William Paul died on March 4, 1977 in Seattle, two months shy of his 92nd birthday.

Quarterback of Whitworth Football Team

When he was a student at Whitworth in his early 20s, William Paul was a bona fide football hero. As quarterback of the Whitworth team, Paul led his team - which featured 14 of the 31 men on campus to a fabled upset against the University of Oregon.

Dale Soden, a history professor at Whitworth, wrote about Paul and the football team on the 100th anniversary of its "big" win against Oregon for the Whitworth alumni magazine in November of 2008.

Soden noted that Whitworth was coached by Arthur Reuber - who had been a star player for Northwestern University. Reuber convinced the players that they could compete with the Universities of Oregon and Washington and even the regional powerhouse of the day, Whitman College.

Paul also brought outside experience to the Whitworth team. He had played football previously at the famed Indian school in Carlisle, Pennsylvania under the legendary coach, Glenn "Pop" Warner.

"Paul left Carlisle and went back to his native Alaska but could not find work.," Soden wrote in 2008. "Years later he remembered finding a catalog for Whitworth with the cover torn off-scrounged up $125 and came south to Tacoma. He did every odd job possible including sweeping sidewalks, cutting grass, milking cows and even doing some bookkeeping for the college. He played football, basketball, baseball, edited the newspaper, helped start the literary society and later made the debating team, played the lead role in the senior class play, and married his college sweetheart."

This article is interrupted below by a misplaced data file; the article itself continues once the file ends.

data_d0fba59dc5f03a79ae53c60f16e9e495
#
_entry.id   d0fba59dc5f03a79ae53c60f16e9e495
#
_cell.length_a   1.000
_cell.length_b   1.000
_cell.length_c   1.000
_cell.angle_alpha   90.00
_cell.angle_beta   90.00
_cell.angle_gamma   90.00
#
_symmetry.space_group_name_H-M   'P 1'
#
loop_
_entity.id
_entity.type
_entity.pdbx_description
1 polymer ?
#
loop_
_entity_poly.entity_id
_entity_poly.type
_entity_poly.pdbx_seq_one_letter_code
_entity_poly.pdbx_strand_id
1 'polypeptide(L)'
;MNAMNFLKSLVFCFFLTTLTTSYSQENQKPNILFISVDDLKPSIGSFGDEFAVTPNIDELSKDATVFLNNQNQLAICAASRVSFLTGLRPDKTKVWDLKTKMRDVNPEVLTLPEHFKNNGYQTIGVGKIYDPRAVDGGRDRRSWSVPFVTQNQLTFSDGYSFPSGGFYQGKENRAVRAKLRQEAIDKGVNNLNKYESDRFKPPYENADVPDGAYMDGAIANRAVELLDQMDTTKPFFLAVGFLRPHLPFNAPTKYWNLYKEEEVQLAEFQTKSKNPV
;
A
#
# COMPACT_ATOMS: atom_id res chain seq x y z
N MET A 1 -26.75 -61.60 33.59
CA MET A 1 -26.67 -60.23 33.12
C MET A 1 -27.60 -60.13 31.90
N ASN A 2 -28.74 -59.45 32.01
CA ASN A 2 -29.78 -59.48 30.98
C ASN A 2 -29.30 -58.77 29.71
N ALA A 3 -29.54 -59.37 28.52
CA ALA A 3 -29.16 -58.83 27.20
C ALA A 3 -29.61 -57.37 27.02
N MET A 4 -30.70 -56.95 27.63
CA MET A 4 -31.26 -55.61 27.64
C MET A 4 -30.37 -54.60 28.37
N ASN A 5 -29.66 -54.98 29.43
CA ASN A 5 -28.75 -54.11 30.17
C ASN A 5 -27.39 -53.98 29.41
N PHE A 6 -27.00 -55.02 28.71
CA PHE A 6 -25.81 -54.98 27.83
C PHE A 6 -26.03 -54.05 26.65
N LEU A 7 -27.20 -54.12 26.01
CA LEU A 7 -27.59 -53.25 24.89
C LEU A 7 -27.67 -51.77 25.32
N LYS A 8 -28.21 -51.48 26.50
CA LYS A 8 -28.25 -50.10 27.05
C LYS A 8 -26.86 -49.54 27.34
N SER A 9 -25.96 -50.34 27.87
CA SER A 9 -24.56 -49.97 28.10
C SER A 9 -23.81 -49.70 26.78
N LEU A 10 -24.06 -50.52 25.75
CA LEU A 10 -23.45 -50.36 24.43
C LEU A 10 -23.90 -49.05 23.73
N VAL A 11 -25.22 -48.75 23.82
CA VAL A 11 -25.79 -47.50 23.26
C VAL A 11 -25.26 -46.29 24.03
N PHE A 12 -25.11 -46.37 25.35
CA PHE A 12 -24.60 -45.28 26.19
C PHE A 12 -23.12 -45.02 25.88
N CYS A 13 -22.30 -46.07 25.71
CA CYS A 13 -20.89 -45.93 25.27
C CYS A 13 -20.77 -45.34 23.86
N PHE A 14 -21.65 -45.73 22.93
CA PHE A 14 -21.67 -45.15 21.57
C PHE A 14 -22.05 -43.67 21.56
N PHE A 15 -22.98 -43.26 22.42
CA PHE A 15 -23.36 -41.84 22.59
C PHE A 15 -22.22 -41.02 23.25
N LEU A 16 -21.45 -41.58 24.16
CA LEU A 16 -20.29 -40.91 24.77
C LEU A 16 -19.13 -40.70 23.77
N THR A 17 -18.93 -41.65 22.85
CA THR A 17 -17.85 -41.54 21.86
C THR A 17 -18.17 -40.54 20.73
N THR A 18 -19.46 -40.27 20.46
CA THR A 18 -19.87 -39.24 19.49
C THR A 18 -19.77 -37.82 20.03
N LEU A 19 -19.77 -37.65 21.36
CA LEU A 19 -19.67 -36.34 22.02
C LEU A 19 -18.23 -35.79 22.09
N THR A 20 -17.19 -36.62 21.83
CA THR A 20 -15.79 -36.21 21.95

In addition to Paul, the other star player on the Whitworth team was the first African-American to play college football in the Northwest, Ernie Tanner, who would later become a well-know leader in the west coast longshoreman's union. But in the fall of 1908, there were only 31 men enrolled at Whitworth. Half of them tried out for Reuber's football team.

The first game of the year was against the University of Washington, then led by Gil Dobie,which was just beginning a streak in which Huskies would be undefeated for 61 straight games.